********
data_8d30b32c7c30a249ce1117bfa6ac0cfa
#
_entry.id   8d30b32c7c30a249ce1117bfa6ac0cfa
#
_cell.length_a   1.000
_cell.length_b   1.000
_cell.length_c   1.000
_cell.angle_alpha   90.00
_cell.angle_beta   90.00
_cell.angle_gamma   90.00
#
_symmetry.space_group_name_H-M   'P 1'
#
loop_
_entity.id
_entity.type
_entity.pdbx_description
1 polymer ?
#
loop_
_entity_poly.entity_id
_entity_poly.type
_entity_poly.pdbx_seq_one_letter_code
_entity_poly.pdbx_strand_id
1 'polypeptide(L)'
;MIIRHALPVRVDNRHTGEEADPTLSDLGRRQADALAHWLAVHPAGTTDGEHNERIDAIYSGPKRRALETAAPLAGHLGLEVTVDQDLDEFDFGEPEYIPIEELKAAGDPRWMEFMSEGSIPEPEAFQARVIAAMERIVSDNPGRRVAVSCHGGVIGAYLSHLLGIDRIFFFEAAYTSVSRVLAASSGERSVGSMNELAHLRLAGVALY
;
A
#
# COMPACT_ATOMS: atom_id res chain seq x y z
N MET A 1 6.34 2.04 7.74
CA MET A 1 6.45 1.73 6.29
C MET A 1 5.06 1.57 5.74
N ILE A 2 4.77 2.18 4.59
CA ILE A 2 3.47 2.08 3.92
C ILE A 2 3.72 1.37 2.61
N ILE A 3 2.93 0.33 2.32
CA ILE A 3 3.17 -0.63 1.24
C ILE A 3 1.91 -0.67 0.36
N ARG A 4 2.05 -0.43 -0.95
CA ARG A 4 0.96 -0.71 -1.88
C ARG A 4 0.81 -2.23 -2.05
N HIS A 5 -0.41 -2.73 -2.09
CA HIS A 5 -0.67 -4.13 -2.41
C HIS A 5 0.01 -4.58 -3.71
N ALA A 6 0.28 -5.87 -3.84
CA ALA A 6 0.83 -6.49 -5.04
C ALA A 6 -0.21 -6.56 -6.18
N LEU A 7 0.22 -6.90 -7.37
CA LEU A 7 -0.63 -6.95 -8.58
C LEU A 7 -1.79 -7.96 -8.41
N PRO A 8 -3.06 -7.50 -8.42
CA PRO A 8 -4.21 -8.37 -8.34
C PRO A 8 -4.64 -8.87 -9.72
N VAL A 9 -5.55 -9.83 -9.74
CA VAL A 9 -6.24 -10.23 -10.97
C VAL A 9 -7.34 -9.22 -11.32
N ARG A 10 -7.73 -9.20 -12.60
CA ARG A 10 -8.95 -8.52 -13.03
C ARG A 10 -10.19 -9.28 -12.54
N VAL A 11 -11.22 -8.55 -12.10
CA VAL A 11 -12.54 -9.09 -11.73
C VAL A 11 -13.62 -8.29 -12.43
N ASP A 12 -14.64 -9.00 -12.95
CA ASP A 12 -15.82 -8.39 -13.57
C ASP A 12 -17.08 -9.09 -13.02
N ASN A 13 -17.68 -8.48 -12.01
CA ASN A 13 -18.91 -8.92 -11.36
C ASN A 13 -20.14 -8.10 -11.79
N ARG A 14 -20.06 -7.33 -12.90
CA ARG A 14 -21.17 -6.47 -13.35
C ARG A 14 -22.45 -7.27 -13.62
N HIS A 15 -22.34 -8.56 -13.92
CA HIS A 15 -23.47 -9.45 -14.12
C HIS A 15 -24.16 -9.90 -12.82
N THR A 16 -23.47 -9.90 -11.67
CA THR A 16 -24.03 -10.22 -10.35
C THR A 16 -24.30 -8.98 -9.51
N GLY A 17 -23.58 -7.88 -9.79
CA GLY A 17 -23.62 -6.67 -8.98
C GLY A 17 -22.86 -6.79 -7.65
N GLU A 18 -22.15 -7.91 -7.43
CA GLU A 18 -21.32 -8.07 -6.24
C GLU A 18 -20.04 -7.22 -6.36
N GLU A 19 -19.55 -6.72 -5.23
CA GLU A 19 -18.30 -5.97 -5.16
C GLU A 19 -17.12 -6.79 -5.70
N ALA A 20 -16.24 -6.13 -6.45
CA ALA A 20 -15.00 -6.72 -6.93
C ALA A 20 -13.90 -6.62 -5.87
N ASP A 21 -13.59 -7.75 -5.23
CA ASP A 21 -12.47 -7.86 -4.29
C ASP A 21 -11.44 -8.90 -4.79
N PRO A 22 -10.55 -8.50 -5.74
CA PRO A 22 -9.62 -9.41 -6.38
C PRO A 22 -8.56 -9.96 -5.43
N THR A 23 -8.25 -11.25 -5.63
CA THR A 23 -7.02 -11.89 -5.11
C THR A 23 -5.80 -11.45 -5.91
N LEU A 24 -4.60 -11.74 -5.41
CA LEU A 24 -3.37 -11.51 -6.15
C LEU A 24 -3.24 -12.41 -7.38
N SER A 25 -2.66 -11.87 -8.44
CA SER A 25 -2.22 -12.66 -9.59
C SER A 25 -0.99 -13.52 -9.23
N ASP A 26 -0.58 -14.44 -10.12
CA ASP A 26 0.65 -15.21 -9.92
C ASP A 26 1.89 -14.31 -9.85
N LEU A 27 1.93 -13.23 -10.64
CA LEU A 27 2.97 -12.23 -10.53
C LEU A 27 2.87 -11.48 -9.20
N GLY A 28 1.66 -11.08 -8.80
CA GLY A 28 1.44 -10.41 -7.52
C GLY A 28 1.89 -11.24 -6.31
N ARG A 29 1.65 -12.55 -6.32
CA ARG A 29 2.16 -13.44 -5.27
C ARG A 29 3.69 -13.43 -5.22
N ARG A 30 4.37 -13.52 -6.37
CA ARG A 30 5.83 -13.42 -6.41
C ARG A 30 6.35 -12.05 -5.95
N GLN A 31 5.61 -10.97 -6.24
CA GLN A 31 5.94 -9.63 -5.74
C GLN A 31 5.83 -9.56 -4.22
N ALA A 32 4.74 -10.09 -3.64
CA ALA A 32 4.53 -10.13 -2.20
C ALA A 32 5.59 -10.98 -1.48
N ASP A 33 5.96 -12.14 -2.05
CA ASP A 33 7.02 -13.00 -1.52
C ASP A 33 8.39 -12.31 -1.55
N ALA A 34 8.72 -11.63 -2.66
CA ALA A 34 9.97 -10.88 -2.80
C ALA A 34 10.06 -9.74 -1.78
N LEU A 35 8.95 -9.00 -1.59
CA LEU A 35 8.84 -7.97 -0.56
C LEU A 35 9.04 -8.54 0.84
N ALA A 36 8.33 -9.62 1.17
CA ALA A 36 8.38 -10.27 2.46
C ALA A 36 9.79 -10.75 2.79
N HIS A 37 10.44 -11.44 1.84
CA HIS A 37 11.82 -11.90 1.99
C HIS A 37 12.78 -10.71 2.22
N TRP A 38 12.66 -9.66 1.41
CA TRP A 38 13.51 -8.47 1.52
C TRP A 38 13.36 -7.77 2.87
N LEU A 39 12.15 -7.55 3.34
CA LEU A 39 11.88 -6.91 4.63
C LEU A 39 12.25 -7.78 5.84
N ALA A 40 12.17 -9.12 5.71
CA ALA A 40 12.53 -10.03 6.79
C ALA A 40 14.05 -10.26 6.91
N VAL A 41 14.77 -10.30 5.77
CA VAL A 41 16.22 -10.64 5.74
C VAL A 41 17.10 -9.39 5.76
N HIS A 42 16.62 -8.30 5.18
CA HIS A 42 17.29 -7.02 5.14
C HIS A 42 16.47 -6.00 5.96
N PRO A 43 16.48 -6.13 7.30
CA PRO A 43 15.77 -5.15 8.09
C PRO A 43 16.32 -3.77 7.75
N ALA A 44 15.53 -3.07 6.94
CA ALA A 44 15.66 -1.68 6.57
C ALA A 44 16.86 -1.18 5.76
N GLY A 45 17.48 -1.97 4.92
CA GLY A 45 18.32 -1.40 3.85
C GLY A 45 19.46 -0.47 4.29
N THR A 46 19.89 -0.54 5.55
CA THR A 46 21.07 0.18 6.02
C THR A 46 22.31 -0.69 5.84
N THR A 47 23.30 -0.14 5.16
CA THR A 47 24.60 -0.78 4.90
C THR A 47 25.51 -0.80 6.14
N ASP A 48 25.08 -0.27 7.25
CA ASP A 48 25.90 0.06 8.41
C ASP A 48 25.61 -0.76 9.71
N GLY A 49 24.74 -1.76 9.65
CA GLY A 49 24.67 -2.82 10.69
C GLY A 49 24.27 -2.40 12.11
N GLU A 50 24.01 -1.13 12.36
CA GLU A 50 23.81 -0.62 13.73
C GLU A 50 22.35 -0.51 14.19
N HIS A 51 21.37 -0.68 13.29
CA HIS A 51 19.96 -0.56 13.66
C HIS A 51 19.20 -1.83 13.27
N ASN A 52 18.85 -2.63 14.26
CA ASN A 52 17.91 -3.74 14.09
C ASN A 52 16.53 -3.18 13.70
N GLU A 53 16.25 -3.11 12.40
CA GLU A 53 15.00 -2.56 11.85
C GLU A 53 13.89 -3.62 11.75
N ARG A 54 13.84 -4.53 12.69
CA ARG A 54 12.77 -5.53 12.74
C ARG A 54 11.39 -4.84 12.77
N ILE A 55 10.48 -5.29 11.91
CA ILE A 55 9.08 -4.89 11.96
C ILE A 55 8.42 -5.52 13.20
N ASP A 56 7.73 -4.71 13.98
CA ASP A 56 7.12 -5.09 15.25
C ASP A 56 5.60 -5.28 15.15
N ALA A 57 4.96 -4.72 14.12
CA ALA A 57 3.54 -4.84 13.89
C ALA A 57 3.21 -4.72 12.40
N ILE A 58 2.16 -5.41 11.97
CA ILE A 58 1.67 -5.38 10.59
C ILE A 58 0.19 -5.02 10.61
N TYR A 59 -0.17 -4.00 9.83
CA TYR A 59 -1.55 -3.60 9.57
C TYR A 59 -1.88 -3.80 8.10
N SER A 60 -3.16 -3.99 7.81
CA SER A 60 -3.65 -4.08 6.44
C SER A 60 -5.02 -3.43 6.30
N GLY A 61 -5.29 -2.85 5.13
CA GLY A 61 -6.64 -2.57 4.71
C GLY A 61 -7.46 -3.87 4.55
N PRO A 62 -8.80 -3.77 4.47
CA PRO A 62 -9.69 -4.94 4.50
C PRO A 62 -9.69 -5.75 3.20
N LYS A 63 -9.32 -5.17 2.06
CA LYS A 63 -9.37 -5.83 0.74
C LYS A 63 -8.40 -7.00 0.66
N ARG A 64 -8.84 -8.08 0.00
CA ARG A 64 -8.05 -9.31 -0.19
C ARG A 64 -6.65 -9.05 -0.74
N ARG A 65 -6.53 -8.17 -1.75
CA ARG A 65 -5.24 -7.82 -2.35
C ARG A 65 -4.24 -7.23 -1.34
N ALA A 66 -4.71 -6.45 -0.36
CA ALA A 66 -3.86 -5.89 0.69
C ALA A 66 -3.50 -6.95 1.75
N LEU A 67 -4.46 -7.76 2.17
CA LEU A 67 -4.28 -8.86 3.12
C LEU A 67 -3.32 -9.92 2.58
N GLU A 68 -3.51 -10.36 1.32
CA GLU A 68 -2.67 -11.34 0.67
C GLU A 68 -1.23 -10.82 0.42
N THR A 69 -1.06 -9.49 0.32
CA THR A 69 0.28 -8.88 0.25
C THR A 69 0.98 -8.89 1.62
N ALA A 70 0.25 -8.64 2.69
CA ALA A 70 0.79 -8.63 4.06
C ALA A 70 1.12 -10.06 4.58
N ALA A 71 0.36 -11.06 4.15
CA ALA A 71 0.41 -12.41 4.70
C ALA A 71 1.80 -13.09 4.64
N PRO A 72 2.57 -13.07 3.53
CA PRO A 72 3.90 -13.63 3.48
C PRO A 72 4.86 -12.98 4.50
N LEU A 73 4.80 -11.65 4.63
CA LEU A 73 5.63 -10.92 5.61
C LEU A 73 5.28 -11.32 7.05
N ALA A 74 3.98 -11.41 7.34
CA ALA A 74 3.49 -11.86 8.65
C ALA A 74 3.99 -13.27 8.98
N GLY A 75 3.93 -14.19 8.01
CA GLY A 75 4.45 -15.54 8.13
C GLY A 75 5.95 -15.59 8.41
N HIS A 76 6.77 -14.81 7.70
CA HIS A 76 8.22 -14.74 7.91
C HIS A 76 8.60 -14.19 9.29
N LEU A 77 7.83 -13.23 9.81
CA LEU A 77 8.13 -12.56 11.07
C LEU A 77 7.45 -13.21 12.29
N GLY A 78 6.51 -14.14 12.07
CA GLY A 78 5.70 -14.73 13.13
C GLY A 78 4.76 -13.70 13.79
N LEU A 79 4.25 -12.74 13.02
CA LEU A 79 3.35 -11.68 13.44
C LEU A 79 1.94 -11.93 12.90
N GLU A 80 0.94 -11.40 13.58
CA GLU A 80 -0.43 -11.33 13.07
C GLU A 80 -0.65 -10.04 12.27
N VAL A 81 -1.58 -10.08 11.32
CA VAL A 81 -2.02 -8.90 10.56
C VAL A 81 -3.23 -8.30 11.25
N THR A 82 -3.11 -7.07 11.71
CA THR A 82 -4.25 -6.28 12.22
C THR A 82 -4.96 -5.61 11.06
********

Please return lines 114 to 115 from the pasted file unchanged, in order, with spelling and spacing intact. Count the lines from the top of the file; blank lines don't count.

C GLY A 28 1.89 -11.24 -6.31
N ARG A 29 1.65 -12.55 -6.32